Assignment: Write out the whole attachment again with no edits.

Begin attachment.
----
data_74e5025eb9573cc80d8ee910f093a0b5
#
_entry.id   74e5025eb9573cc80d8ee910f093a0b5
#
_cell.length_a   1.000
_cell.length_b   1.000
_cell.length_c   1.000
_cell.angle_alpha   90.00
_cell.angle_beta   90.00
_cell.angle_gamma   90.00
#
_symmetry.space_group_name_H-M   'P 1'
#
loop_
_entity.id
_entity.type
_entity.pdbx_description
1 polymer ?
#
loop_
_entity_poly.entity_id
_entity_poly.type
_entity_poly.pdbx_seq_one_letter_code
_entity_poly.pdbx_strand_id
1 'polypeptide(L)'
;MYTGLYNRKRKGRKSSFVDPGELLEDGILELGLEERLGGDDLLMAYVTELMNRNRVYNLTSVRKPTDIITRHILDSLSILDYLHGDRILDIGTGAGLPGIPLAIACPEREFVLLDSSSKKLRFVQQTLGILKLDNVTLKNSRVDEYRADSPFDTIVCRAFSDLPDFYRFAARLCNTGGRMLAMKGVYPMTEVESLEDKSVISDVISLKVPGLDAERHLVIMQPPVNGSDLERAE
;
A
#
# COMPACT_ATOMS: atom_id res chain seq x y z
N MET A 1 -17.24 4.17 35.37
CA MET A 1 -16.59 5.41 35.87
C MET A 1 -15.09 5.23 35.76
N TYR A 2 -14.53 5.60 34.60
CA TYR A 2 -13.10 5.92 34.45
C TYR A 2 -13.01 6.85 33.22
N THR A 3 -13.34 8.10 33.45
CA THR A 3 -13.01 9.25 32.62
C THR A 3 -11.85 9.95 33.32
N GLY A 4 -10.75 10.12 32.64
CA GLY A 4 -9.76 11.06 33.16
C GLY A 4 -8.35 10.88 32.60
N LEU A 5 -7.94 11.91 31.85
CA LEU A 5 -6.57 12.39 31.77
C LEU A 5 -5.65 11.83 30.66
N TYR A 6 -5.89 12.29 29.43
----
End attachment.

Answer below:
data_74e5025eb9573cc80d8ee910f093a0b5
#
_entry.id   74e5025eb9573cc80d8ee910f093a0b5
#
_cell.length_a   1.000
_cell.length_b   1.000
_cell.length_c   1.000
_cell.angle_alpha   90.00
_cell.angle_beta   90.00
_cell.angle_gamma   90.00
#
_symmetry.space_group_name_H-M   'P 1'
#
loop_
_entity.id
_entity.type
_entity.pdbx_description
1 polymer ?
#
loop_
_entity_poly.entity_id
_entity_poly.type
_entity_poly.pdbx_seq_one_letter_code
_entity_poly.pdbx_strand_id
1 'polypeptide(L)'
;MYTGLYNRKRKGRKSSFVDPGELLEDGILELGLEERLGGDDLLMAYVTELMNRNRVYNLTSVRKPTDIITRHILDSLSILDYLHGDRILDIGTGAGLPGIPLAIACPEREFVLLDSSSKKLRFVQQTLGILKLDNVTLKNSRVDEYRADSPFDTIVCRAFSDLPDFYRFAARLCNTGGRMLAMKGVYPMTEVESLEDKSVISDVISLKVPGLDAERHLVIMQPPVNGSDLERAE
;
A
#
# COMPACT_ATOMS: atom_id res chain seq x y z
N MET A 1 -17.24 4.17 35.37
CA MET A 1 -16.59 5.41 35.87
C MET A 1 -15.09 5.23 35.76
N TYR A 2 -14.53 5.60 34.60
CA TYR A 2 -13.10 5.92 34.45
C TYR A 2 -13.01 6.85 33.22
N THR A 3 -13.34 8.10 33.45
CA THR A 3 -13.01 9.25 32.62
C THR A 3 -11.85 9.95 33.32
N GLY A 4 -10.75 10.12 32.64
CA GLY A 4 -9.76 11.06 33.16
C GLY A 4 -8.35 10.88 32.60
N LEU A 5 -7.94 11.91 31.85
CA LEU A 5 -6.57 12.39 31.77
C LEU A 5 -5.65 11.83 30.66
N TYR A 6 -5.89 12.29 29.43